We might be getting off topic here but I'd think that if we are going to have an industry creating these elements that we should discuss the cleanup if there is a spill. For something like Pu-238 that can cost $1000/gram there's all kinds of ways to pick it up that might be economically feasible. For some other isotopes it may make more sense to just wait it out. That might mean declaring an area off limits for a century or four but it'd be cheaper and safer than trying to pick it all back up.

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PostPosted: Nov 25, 2014 10:28 pm 
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Location: Portland Oregon
I would like to make a comment about using an RTG for starting something like a car. RTG’s produce a study output of power, like the 110W RTG’s that NASA uses. But it does not do peak power draws well. A car starter can draw over 400 amps (4800W @ 12V). You could use the RTG to charge a battery, but you will still need the battery for the Peak power draw. Very large capacitors could also be used, if that technology improves enough.

I am not really proposing using RTGs in cars, but make this comment as an example of some of the limitations of RTGs. If there is a system that has a peak loads at times, combining RTGs and batteries could be a good combo.


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PostPosted: Nov 26, 2014 10:33 pm 
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www.youtube.com/watch?v=z3x_kYq3mHM&spfreload=10


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PostPosted: Dec 07, 2014 2:29 am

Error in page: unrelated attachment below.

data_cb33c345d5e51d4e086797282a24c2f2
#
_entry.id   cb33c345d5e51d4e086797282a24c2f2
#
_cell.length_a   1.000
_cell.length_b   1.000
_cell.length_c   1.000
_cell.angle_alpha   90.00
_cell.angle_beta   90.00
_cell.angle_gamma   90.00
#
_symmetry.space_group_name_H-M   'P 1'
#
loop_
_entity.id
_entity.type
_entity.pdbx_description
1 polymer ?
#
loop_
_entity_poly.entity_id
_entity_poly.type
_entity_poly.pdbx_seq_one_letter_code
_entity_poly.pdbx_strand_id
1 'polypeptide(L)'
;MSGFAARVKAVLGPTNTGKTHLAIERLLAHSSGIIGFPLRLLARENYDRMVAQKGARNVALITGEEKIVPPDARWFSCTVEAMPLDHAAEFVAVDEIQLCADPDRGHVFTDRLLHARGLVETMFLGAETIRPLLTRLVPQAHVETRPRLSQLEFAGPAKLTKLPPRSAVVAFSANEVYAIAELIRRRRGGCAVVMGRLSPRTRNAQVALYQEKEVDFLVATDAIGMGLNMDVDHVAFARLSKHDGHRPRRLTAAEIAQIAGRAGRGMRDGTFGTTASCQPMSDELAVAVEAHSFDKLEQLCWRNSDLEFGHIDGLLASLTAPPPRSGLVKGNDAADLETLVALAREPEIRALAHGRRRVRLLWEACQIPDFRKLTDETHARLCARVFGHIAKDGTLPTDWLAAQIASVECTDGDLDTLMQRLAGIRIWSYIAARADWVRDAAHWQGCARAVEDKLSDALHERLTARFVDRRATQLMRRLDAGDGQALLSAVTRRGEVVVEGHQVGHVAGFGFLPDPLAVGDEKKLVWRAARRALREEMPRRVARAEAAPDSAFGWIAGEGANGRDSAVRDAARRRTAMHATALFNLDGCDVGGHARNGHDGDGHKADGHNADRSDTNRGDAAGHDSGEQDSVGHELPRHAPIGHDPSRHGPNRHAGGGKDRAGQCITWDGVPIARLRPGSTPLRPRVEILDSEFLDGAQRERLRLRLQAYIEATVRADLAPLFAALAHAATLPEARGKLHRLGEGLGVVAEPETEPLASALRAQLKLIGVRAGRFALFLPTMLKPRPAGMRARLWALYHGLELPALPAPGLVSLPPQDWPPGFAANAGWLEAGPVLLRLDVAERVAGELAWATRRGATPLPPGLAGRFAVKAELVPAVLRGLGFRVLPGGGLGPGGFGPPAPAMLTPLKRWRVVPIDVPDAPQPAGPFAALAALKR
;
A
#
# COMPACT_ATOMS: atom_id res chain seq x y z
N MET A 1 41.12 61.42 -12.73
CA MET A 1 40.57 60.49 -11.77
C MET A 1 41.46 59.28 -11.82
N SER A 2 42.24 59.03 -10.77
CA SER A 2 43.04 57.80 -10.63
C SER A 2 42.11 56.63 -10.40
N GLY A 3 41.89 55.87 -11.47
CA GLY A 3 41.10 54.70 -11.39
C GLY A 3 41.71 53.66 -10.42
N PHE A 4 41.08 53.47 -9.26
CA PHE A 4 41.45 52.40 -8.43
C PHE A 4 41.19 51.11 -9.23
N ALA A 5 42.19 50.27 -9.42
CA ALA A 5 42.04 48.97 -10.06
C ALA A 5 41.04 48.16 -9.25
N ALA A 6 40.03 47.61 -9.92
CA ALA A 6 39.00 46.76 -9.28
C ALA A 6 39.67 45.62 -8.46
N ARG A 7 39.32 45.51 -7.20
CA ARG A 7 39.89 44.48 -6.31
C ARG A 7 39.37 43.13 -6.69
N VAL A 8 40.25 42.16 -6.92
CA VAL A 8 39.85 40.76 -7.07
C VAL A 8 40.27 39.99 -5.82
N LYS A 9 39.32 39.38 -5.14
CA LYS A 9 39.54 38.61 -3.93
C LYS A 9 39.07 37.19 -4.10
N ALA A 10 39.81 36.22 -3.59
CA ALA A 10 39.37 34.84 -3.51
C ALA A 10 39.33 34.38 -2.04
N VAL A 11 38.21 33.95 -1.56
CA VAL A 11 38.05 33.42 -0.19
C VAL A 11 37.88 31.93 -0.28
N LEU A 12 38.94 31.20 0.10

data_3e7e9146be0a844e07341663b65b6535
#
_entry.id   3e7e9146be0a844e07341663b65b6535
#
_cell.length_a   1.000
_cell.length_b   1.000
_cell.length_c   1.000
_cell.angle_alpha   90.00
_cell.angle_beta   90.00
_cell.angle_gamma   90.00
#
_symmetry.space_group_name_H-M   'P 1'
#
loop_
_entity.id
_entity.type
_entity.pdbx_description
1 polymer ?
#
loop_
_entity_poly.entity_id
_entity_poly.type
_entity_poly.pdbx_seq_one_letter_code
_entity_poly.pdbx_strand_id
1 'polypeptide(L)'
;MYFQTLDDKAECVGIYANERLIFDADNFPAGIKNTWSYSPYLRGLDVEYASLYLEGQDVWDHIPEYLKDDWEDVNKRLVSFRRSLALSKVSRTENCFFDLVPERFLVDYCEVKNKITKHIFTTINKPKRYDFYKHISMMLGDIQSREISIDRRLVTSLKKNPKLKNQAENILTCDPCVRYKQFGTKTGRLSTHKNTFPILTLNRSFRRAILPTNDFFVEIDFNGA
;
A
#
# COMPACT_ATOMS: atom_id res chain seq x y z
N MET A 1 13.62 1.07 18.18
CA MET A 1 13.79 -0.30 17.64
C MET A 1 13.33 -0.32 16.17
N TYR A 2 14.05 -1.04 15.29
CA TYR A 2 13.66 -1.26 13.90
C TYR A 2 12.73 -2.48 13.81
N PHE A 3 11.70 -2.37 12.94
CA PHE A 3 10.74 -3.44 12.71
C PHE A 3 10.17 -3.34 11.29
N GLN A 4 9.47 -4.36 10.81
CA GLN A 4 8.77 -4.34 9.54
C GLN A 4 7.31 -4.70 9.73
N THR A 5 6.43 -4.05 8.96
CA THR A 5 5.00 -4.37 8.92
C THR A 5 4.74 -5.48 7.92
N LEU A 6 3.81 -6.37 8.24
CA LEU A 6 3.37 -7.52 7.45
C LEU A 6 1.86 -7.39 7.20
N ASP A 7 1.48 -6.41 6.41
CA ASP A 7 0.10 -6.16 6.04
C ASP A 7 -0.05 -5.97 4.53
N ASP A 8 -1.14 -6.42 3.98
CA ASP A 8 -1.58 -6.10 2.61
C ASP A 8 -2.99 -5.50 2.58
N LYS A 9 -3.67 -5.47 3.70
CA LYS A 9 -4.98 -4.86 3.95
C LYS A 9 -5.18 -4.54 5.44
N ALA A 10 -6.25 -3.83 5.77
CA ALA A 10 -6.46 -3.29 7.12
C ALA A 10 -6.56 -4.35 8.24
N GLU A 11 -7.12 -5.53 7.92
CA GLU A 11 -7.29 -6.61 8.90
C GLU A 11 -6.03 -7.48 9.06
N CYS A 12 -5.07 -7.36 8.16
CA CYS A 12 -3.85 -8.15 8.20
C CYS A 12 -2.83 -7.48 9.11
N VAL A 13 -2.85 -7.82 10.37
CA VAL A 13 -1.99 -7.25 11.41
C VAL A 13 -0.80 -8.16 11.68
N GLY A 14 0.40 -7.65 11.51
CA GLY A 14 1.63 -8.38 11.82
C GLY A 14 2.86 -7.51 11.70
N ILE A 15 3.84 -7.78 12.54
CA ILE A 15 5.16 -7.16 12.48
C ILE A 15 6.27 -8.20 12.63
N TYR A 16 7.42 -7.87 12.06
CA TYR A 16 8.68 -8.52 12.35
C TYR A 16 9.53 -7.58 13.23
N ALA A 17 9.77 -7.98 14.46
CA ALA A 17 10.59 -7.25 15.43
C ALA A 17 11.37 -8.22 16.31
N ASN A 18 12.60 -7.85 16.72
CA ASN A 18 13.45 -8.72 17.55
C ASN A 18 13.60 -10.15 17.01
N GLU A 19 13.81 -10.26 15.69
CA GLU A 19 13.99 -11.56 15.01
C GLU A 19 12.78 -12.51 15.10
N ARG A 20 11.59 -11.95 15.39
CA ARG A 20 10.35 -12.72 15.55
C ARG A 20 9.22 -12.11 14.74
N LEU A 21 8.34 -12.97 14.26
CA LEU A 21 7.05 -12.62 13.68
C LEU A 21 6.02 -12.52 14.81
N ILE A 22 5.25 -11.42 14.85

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Kurt Sellner wrote:
KitemanSA wrote:
Removing cesium is quite simple. Plant industrial hemp or mustard. Both do a good job of bioaccumulating cesium. Harvest and anaerobically digest to reduce the contaminated volume/mass substantially. If they had started that around Chernobyl, the places treated would be effectively cesium free by now (actually 10 to 15 years ago).


That sounds expensive. Is there a market for the metals that can make up for the expense?

The idea isn't to harvest the metal, it is to remove it from the fields in a short enough time to make it feasible to expect to be planting and harvesting food within a reasonable portion of ones life span. And without removing the topsoil like current processing does. What is scaleable from the process is the bio-methane. No, it probably wouldn't earn enough to pay the cost, but it would stretch the remediation funding and make it less onerous.

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PostPosted: Dec 09, 2014 2:13 am 
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KitemanSA wrote:
Kurt Sellner wrote:
KitemanSA wrote:
Removing cesium is quite simple. Plant industrial hemp or mustard. Both do a good job of bioaccumulating cesium. Harvest and anaerobically digest to reduce the contaminated volume/mass substantially. If they had started that around Chernobyl, the places treated would be effectively cesium free by now (actually 10 to 15 years ago).